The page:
August 12, 2014
Blame Zero Freitas. The improbable story of the man buying up all the world's vinyl records is reported in The New York Times: The wealthy Brazilian businessman, motivated only by an uncontrollable hording obsession, has been buying up secretly (until now) LPs by the truckload.
The estimate for the contents of his 25,000-square-foot warehouse in São Paulo is "several million" LPs. Although it's almost like a sidebar, the business of cataloging the hoard is fascinating:
Recently, Freitas hired a dozen college interns to help him bring some logic to his obsession. In the warehouse office, seven of them were busy at individual workstations; one reached into a crate of LPs marked “PW #1,425” and fished out a record. She removed the disc from its sleeve and cleaned the vinyl with a soft cloth before handing the album to the young man next to her. He ducked into a black-curtained booth and snapped a picture of the cover.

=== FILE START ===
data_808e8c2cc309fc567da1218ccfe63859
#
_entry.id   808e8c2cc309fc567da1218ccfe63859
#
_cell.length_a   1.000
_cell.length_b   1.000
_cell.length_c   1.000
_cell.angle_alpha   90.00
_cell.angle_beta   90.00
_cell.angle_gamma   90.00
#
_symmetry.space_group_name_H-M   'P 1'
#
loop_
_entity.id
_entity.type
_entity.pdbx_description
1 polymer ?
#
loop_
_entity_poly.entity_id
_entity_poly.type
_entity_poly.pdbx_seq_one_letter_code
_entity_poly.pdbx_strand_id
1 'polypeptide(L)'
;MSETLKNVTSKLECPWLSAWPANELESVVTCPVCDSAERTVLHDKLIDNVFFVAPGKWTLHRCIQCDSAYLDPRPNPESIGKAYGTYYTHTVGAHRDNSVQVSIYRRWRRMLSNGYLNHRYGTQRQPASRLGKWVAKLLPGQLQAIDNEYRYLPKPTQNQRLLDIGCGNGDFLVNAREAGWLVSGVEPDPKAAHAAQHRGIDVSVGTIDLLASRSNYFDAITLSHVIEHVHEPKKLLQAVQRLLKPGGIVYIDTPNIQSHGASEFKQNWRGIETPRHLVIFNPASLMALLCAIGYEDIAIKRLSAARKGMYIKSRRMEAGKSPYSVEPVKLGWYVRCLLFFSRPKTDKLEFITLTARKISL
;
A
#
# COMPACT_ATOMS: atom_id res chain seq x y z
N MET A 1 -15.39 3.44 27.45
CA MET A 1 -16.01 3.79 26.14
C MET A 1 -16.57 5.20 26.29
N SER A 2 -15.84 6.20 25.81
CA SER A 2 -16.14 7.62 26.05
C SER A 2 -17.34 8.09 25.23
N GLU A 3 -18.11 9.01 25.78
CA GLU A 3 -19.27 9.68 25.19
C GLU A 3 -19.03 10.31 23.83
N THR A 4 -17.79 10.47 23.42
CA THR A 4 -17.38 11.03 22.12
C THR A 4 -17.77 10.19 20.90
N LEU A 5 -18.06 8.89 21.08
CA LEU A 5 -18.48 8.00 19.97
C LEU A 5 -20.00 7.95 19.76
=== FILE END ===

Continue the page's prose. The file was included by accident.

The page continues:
Eventually the record made its way through the assembly line of interns, and its information was logged into a computer database. An intern typed the name of the artist (the Animals), the title (Animalism), year of release (1966), record label (MGM) and — referencing the tag on the crate the record was pulled from — noted that it once belonged to Paulette Weiss, a New York music critic whose collection of 4,000 albums Freitas recently purchased.
The interns can collectively catalog about 500 records per day — a Sisyphean rate, as it happens, because Freitas has been burying them with new acquisitions. Between June and November of last year, more than a dozen 40-foot-long shipping containers arrived, each holding more than 100,000 newly purchased records.